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Ch 12: Evolution of Behaviorism

About This Chapter

These lessons allow you to study the origins of behaviorism and how it has developed over time. You can use them to study for an exam, review materials for class or simply improve your understanding of psychological behaviorism.

Evolution of Behaviorism - Chapter Summary

Behaviorism is one of the major fields of psychological study. The lessons in this chapter help you explore the development of behaviorism over time. Each one covers a different theory or major psychological researcher's work on this topic. You can easily test what you have studied with the interactive quizzes available with each lesson. Study the chapter whenever you find the time, with no fear of losing your place. Your progress will always be saved in your Dashboard, ready to start back up when you have time. These lessons will help you to:

  • Identify the earliest behaviorist thinkers and purposive behaviorism
  • Explain behaviorist methodology and the work of Clark Leonard Hull
  • Discuss the development of the cognitive map
  • Relate how intervening variables bridge the gap between dependent and independent variables
  • Share information about B.F. Skinner's theories
  • Discuss the roles of reinforcement and punishment in behaviorism
  • Detail how latent learning has been used by researchers
  • Explore uses for operant conditioning
  • Analyze the social-cognitive theory of Albert Bandura
  • Compare major developments in self-efficacy and locus of control research

10 Lessons in Chapter 12: Evolution of Behaviorism
Edward Chace Tolman & Purposive Behaviorism

1. Edward Chace Tolman & Purposive Behaviorism

This lesson looks at a branch of behaviorism started by Edward Chace Tolman, who believed that behavior was goal-oriented rather than reactionary. With purposive behaviorism, Tolman took the stance that all learned behavior has a purpose rather than just a biological component.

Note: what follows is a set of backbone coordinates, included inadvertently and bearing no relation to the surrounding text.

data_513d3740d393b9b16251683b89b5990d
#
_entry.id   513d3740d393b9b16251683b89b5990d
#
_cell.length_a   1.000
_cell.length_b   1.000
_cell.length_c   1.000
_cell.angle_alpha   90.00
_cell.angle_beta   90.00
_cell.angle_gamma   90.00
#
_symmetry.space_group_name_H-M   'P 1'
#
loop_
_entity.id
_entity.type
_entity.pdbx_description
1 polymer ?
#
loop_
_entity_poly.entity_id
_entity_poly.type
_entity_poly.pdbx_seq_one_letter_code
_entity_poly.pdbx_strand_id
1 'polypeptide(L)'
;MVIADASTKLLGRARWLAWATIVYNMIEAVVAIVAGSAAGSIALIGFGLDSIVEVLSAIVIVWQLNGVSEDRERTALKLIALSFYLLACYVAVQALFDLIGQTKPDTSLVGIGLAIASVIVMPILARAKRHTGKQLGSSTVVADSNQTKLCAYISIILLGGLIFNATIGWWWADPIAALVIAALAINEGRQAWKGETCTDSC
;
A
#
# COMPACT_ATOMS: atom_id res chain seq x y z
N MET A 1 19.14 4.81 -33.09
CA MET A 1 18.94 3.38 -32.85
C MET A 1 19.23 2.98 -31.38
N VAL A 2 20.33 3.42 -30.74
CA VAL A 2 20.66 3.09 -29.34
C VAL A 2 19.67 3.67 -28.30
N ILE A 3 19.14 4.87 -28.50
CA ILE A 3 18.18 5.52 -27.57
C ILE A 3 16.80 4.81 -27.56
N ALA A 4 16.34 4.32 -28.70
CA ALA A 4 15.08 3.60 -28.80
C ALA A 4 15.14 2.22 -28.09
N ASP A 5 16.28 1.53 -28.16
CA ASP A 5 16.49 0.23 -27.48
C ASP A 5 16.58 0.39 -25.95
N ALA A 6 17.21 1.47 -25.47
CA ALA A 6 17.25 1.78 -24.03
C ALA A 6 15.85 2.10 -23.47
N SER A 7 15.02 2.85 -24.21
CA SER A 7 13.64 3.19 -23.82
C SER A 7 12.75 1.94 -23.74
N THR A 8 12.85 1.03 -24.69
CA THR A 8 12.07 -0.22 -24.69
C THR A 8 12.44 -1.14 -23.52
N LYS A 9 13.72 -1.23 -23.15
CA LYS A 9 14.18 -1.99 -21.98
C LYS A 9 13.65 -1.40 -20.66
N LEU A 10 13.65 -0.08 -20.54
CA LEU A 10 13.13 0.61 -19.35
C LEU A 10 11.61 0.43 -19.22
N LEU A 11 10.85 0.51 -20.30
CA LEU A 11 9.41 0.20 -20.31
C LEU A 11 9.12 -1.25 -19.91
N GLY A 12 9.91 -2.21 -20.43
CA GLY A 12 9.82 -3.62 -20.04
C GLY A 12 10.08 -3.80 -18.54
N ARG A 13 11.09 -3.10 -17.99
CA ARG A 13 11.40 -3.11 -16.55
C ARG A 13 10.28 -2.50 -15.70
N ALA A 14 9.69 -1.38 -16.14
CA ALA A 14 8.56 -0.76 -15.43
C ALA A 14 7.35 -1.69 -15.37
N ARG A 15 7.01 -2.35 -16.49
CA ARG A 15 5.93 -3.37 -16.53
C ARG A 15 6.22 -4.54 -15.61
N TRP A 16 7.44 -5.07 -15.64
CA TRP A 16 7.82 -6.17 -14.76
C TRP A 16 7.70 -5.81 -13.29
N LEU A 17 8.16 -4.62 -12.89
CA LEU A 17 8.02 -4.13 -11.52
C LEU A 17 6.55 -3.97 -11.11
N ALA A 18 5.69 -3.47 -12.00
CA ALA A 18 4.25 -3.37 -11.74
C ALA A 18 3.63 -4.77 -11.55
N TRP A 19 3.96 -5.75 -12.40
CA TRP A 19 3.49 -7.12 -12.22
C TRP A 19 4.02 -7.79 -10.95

Clark Leonard Hull: Methodology & Theories

2. Clark Leonard Hull: Methodology & Theories

Clark Leonard Hull had a tremendous effect on how psychological research was, and is, conducted. This lesson looks at who Hull was and explores his views on methodology and the theories he developed.

Cognitive Map: Definition and Examples

3. Cognitive Map: Definition and Examples

Cognitive maps are mental images of the attributes of our environment. Learn more about cognitive maps from examples. Then test your knowledge with a quiz.

Intervening Variable: Definition & Example

4. Intervening Variable: Definition & Example

Sometimes the cause and effect relationship between independent and dependent variables is not obvious without the discovery of an intervening variable. Learn more about intervening variables from examples, and test your new knowledge with a quiz.

Latent Learning: Definition, History & Examples

5. Latent Learning: Definition, History & Examples

Learn what psychologists are talking about when they refer to latent learning. Discover an intriguing controversy in the field about whether reinforcement is necessary for an animal - or a person - to learn new things.

B.F. Skinner's Theories: Overview

6. B.F. Skinner's Theories: Overview

B.F. Skinner was a psychologist who had a profound impact on the development of behaviorism and our understanding of the function of rewards and punishments. Learn about Skinner's theories and how his discoveries may be impacting your day-to-day life in this lesson.

Operant Conditioning in Psychology: Definition, Theory & Examples

7. Operant Conditioning in Psychology: Definition, Theory & Examples

How do we adapt our behaviors to our advantage? Can we learn from punishment and reward? With operant conditioning, our behaviors are shaped based off the responses we get from them.

Reinforcement and Punishment: Examples & Overview

8. Reinforcement and Punishment: Examples & Overview

The power of reinforcement and punishment to change behavior was discovered by B.F. Skinner. Read on to learn about Skinner's discoveries and how you may experience reinforcement and punishment in your own life.

Albert Bandura: Social-Cognitive Theory and Vicarious Learning

9. Albert Bandura: Social-Cognitive Theory and Vicarious Learning

A person's cognition, environment and behavior play important roles in learning new knowledge and skills. This lesson will focus on Albert Bandura's contributions to social learning and vicarious experiences.

Self-Efficacy and Locus of Control: Definition and Meaning

10. Self-Efficacy and Locus of Control: Definition and Meaning

Self-efficacy is the belief that you can succeed in a specific area of your life, and locus of control is how much control you feel like you have over a situation. What do these two things have in common? In this lesson, we'll explore them both and how they relate to each other.

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